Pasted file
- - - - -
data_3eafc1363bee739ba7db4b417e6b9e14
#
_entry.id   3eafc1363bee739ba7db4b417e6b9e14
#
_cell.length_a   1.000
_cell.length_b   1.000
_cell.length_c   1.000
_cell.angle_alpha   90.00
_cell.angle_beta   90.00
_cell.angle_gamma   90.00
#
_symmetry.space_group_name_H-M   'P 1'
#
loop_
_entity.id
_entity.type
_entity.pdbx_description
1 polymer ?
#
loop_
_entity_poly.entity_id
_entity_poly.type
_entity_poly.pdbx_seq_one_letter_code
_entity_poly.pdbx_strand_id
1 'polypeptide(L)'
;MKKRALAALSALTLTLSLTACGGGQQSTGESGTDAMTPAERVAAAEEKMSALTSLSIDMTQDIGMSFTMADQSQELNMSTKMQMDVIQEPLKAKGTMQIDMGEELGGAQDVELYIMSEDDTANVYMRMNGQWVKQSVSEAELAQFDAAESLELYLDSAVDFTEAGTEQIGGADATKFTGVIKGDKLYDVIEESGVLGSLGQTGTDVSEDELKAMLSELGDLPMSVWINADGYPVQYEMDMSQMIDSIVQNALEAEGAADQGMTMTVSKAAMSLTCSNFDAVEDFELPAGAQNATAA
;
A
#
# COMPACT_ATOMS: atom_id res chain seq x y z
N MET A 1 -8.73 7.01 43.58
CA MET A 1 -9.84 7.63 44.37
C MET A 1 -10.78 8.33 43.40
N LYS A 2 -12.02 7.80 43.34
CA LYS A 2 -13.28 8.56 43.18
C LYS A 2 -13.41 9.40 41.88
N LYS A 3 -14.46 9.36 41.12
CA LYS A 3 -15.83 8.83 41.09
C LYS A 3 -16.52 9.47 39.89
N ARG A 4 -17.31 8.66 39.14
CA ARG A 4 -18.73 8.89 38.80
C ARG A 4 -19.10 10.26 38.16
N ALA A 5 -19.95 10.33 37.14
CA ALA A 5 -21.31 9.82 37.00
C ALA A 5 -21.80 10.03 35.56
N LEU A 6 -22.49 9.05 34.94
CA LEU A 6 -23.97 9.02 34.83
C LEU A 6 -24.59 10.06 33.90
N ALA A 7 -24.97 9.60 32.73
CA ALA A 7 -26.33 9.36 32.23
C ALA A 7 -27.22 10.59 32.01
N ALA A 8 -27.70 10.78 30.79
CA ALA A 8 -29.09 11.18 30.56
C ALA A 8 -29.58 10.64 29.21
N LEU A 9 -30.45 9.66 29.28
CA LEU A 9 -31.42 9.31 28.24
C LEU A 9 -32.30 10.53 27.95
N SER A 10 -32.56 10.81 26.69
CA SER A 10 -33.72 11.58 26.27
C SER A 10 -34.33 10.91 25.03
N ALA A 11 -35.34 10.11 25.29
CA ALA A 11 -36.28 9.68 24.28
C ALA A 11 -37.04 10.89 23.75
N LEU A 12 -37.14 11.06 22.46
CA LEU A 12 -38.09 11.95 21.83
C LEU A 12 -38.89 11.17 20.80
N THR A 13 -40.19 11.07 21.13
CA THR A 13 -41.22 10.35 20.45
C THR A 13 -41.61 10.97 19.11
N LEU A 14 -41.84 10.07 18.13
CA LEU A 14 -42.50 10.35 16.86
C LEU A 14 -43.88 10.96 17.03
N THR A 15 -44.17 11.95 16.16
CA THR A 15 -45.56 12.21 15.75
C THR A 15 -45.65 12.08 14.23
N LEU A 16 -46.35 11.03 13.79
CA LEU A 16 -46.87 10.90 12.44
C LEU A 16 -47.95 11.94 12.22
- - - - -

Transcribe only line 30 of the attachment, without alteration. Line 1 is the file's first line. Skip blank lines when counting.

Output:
# COMPACT_ATOMS: atom_id res chain seq x y z